Donald Trump has said he may consider asking Senate Majority Leader Mitch McConnell to step down down if the upper chamber's top Republican fails to accomplish the President's legislative laundry list.
Asked if Mr McConnell should resign, Mr Trump said: "I'll tell you what, if he doesn't get repeal and replace done, if he doesn't get taxes done, meaning cuts and reform, and if he doesn't get a very easy one done – infrastructure ... then you can ask me that question."
Mr Trump had previously blasted Mr McConnell for the Senate’s failure to pass a healthcare bill before members of Congress left Washington for the August recess.
“Mitch, get back to work and put Repeal & Replace, Tax Reform & Cuts and a great Infrastructure Bill on my desk for signing. You can do it!,” Mr Trump wrote in his latest tweet.
Earlier on Thursday, Mr Trump tweeted, “Can you believe that Mitch McConnell, who has screamed Repeal & Replace for 7 years, couldn't get it done. Must Repeal & Replace ObamaCare!”
When asked about Mr Trump’s relationship with the majority leader on Thursday, White House Press Secretary Sarah Huckabee Sanders told reporters: “You can see the president’s tweets. Obviously there’s some frustration. I don’t have anything more to add.”
Mr Trump’s attack on Mr McConnell appears to be in response to the majority leader’s comments at a Rotary Club gathering saying the perception that Congress is underperforming “is because too many artificial deadlines – unrelated to the reality of the complexity of legislating – may not have been fully understood.”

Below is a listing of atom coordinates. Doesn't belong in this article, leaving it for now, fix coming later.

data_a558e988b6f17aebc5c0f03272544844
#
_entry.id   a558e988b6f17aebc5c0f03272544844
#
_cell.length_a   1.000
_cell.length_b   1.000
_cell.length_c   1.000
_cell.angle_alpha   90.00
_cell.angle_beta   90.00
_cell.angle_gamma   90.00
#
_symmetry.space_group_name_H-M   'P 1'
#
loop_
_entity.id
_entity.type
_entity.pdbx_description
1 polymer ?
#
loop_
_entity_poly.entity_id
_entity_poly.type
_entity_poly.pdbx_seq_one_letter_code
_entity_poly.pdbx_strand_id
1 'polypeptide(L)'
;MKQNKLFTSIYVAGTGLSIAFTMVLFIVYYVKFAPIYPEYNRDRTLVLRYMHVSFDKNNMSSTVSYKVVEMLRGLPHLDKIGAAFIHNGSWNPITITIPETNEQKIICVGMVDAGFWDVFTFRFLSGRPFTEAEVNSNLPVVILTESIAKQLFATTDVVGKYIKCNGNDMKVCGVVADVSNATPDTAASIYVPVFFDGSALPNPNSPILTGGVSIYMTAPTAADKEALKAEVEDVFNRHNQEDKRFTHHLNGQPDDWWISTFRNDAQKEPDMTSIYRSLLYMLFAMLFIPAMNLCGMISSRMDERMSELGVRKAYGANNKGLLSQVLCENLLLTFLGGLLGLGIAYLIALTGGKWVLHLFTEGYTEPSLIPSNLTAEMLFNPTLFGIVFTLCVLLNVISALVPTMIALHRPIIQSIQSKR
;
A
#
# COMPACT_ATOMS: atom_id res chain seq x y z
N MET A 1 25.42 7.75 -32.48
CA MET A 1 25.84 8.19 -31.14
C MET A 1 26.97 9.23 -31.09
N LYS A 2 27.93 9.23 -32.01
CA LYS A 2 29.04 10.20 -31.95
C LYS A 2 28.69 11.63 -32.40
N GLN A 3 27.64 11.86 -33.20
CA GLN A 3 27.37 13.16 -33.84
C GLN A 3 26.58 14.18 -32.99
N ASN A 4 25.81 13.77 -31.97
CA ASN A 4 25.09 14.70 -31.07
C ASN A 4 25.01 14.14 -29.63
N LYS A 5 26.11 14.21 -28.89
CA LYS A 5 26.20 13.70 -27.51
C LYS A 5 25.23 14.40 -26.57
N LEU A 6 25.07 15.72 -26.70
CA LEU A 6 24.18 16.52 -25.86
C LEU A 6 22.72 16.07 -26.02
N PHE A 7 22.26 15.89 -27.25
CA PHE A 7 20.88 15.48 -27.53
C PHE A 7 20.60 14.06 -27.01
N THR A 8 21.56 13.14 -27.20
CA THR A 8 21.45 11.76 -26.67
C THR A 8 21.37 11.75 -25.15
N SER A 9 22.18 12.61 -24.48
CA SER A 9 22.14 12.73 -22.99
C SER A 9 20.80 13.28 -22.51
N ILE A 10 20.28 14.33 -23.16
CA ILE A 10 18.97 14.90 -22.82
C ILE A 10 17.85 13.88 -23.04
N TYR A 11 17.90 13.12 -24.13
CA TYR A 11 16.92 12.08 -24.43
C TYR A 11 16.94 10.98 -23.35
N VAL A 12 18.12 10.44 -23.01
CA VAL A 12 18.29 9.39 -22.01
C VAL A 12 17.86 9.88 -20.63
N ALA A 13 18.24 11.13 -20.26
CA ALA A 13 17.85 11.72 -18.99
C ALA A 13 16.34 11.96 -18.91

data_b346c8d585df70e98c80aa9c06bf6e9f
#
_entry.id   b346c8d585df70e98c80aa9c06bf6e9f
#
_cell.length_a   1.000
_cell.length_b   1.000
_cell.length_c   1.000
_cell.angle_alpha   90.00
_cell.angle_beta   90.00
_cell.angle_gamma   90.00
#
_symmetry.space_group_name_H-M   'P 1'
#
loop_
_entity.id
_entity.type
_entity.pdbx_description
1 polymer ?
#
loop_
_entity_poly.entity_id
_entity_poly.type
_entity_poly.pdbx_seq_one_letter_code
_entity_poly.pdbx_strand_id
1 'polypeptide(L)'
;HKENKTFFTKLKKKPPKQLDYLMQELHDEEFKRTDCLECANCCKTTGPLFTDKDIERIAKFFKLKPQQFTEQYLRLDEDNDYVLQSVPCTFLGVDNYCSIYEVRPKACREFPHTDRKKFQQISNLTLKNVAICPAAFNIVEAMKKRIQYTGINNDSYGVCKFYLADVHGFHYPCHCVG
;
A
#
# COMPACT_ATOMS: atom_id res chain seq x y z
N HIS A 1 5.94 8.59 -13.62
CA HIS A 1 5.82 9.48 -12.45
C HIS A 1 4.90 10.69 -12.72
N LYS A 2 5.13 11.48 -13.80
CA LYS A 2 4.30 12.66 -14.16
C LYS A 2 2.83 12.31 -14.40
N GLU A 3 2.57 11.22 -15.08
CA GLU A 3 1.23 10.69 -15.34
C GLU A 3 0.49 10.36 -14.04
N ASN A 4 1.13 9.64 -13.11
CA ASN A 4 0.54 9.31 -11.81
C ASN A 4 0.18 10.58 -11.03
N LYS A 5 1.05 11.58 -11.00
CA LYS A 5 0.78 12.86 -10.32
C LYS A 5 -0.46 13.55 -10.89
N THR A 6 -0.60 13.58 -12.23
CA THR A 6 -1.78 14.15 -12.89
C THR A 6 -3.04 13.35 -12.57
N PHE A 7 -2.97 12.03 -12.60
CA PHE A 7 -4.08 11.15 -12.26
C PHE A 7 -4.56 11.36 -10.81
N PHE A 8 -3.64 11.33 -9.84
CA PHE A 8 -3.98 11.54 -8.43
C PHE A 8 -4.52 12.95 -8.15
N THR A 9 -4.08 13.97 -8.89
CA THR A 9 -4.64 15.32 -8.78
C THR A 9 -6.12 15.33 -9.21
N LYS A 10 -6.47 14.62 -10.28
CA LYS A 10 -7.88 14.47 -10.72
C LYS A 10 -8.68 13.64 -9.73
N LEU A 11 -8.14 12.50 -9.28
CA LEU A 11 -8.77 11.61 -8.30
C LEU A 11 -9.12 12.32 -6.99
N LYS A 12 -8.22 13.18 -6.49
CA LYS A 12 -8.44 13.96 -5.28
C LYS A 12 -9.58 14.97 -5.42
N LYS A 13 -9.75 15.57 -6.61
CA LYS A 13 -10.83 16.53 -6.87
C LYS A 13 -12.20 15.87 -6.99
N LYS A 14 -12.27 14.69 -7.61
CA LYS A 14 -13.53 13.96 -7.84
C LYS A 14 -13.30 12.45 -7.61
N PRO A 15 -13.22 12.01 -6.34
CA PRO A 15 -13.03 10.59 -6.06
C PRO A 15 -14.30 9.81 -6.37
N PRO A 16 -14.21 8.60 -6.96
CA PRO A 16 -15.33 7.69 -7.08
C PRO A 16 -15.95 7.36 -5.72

“Our new president, of course, has not been in this line of work before. And I think he had excessive expectations about how quickly things happen in the democratic process,” Mr McConnell said.
On Wednesday, Mr Trump tweeted: “Senator Mitch McConnell said I had ‘excessive expectations,’ but I don't think so. After 7 years of hearing Repeal & Replace, why not done?”
Before the President posted his first critical tweet, he reportedly called Mr McConnell to express his disappointment, according to the New York Times.
Ms Sanders said she did not know how long their conversation was, but that “healthcare was certainly discussed.”
Mr Trump and Congress failed to secure a major legislative victory during the President’s first 200 days in office. The Senate’s Republican leaders also suffered a heavy loss less than two weeks ago when they were unable to garner enough support for legislation that would have rolled back portions of the Affordable Care Act, otherwise known as Obamacare.
After his last defeat on healthcare, Mr McConnell said the Senate would move on to other matters. But Mr Trump has continued to tweet about the issue, and wrote that “unless the Republican Senators are total quitters, Repeal & Replace is not dead!”
Pundits have said that publicly targeting Mr McConnell may not be a good strategy for the President, as he needs the majority leader as an ally to pass any legislation, especially a tax code rewrite.
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